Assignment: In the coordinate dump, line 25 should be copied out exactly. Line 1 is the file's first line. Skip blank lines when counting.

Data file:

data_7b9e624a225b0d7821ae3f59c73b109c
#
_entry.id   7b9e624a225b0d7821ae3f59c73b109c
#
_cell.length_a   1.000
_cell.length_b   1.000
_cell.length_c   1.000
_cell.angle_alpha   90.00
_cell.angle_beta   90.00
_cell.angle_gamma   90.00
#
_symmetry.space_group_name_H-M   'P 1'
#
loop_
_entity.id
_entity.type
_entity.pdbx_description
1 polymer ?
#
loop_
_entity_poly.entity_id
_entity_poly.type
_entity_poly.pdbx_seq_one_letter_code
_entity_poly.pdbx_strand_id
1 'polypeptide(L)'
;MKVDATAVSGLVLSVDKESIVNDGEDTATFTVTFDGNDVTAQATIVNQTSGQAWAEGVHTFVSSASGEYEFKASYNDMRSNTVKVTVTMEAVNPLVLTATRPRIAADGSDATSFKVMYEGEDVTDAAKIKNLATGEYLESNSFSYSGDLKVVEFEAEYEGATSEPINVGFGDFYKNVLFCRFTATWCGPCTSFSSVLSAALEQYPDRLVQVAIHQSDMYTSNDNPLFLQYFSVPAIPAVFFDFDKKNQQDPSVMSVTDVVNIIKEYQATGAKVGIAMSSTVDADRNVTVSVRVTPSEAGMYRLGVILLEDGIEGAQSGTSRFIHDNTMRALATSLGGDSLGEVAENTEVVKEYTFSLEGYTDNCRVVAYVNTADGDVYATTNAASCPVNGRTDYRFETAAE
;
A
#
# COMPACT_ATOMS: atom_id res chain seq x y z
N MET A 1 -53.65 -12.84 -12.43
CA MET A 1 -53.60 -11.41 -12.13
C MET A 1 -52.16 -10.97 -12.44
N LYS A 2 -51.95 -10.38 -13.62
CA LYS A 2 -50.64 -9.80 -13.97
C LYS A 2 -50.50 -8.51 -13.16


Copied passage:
1 'polypeptide(L)'